The purpose of our trip was not to escape Michigan so much but to surprise my sister-in-law for her 50th birthday. The other brother and his new wife flew in from NYC almost 11 hours after us. We wanted to show up at the doorstep together so much of yesterday was spent trying to kill time when very few things were open. First stop, the International District for dim sum, which I guessed correctedly was open on X-mas. Our first choice had a line out the door but there are plenty of dim sum places. Excellent shrimp-cilantro dumplings!
Me in my
giant pumpkin coat. I didn't think I'd need a winter coat with highs in the upper 40s but towards the end of our stay, the temps went down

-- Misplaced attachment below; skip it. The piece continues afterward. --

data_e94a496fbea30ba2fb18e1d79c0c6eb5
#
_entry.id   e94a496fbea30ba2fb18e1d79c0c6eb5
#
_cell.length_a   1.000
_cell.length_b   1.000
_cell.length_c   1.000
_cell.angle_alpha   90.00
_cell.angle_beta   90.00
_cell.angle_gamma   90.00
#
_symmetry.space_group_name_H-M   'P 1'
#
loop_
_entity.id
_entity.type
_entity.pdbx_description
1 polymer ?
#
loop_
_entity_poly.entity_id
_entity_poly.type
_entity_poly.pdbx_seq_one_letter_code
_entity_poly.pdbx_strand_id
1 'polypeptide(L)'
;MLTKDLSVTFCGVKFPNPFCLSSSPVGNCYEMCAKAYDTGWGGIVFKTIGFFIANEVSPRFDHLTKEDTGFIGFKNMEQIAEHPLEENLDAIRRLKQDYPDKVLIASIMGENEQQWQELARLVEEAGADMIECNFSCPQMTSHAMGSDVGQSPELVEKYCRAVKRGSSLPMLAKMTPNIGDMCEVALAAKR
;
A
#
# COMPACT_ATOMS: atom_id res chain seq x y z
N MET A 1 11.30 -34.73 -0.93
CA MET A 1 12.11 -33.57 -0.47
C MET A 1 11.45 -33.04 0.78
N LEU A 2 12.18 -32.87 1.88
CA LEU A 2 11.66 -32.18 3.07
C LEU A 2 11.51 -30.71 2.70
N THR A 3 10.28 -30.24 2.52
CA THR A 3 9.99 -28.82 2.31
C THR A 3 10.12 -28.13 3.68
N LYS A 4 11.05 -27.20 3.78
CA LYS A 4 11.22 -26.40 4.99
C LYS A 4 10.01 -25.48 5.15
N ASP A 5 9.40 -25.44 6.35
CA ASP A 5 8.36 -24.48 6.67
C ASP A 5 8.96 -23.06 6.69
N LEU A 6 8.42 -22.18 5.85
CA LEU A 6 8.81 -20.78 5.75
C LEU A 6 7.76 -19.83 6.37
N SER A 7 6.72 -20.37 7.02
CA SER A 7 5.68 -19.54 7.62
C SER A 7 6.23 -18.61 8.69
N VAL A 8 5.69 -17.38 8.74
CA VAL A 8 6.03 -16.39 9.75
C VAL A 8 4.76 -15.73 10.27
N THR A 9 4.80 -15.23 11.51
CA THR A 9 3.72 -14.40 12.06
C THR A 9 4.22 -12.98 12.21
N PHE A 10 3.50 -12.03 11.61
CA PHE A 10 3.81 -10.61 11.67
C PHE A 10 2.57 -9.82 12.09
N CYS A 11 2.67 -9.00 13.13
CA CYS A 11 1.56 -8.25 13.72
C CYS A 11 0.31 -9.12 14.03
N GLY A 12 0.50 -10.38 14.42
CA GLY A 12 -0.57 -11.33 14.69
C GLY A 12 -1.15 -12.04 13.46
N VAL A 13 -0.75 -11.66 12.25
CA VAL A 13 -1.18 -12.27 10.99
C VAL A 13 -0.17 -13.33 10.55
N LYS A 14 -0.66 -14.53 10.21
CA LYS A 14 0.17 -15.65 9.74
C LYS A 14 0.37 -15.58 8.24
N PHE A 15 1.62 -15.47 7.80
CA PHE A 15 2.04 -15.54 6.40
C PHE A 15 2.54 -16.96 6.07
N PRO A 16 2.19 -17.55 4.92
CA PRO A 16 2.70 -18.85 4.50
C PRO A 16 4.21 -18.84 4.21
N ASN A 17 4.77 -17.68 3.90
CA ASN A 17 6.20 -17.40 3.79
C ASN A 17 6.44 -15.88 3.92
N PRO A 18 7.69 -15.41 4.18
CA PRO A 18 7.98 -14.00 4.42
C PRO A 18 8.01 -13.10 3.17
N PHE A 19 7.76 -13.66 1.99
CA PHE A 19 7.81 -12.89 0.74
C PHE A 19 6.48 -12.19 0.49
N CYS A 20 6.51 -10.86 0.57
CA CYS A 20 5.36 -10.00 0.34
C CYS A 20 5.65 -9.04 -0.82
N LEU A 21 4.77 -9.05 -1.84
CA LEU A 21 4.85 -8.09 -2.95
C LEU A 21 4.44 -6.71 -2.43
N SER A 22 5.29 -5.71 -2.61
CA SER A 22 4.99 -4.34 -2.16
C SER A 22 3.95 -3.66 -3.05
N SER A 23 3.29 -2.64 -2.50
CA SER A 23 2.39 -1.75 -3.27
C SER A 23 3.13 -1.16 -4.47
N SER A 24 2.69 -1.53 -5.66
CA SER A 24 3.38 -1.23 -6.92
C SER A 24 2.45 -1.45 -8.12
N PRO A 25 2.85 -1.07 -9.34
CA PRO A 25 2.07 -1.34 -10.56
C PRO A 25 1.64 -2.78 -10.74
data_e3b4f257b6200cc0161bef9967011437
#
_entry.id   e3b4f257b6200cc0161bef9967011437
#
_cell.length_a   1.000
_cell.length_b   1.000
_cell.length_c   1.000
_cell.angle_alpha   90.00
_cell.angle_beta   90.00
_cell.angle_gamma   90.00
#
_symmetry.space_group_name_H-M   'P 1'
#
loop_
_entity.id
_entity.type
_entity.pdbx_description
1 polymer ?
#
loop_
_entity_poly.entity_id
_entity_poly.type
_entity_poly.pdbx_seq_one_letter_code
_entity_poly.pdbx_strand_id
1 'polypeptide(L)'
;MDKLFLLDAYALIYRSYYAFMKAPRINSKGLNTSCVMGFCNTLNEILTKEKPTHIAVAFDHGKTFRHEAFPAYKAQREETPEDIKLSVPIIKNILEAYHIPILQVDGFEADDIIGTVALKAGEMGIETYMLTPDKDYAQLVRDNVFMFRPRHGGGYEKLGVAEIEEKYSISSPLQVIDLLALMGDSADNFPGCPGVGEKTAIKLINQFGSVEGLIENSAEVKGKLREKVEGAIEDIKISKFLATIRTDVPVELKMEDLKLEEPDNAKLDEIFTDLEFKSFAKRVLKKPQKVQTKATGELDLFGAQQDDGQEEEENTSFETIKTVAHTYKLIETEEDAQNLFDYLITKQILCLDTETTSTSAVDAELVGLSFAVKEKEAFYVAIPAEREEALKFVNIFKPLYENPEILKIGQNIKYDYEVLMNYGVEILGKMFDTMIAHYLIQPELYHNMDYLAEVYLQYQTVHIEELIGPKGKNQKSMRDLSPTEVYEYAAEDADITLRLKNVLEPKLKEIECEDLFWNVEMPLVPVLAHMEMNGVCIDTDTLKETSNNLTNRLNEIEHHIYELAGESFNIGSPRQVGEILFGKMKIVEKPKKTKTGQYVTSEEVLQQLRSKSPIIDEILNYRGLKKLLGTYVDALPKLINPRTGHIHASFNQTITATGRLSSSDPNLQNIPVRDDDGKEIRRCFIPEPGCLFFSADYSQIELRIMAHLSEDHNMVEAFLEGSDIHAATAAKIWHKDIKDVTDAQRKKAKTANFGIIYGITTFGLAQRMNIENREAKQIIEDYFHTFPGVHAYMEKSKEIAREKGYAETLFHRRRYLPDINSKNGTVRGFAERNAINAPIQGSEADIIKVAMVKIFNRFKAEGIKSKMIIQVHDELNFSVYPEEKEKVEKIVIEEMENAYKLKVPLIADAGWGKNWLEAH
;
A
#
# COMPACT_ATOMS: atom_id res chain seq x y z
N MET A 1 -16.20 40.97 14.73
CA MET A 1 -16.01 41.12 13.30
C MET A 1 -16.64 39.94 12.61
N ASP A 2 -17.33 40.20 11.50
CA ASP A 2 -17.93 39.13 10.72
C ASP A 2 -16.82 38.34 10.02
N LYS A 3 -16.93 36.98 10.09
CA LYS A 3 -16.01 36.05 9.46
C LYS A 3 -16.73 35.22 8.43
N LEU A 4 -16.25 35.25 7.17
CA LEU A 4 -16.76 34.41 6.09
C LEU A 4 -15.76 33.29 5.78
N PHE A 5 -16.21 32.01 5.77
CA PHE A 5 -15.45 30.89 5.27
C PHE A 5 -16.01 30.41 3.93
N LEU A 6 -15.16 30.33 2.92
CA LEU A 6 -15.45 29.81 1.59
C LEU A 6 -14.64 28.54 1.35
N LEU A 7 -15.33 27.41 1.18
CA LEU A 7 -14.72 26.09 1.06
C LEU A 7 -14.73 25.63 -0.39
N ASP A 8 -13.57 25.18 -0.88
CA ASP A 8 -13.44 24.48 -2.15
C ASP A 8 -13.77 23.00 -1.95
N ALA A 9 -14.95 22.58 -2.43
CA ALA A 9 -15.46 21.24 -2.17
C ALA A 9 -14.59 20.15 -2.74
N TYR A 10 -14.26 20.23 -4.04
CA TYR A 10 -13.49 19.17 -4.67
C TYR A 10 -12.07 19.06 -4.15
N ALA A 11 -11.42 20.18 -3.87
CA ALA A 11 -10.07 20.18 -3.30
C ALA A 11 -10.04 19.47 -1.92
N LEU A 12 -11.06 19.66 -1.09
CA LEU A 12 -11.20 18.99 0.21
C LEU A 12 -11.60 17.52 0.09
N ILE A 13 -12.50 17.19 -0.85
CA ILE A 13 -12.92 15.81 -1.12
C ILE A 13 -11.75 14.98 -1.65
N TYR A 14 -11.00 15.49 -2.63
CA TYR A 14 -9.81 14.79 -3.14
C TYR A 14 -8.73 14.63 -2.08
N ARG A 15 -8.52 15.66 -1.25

What else would be open? We went to see Black Swan, directed by a former student of my new sister-in-law. Beautiful music, interesting staging, scary effects..I liked it but I suppose most would find it too weird.  Still we had plenty of time left to kill plus we were very tired as neither of us had much sleep the night before. The NY plane would not get there until 10 pm PST, which meant 1 am by our clock. Plus there was the long drive back from the airport. We visited Steve's mom, which was a risk because we were afraid that she'd spoil the surprise but she promised not to. We certainly surprised her. But still we had 4 hours to kill. I drove our rental push button car around aimlessly in the rain hoping to find something open. Finally I saw neon and parked cars! A divey neighborhood/bar/ coffee shop. Perfect! Full of people with no where else to go along with Cujo the lab and a chihuahua who walked freely through the place. A Vespa and a bicycle was parked in the middle of the dining room. There was a sign warning if you bitched how long it took to make the food, you'd be refered to the McDonald's down the streeet. I will post a picture once I return. Had some yummy tomato curry shitake soup. A nice reminded me of our old college coop with nothing matching. The owner asked what movies we wanted to watch...the vote was for The Transformers (?).When we finally left to the airport, they all wished us Merry X-mas!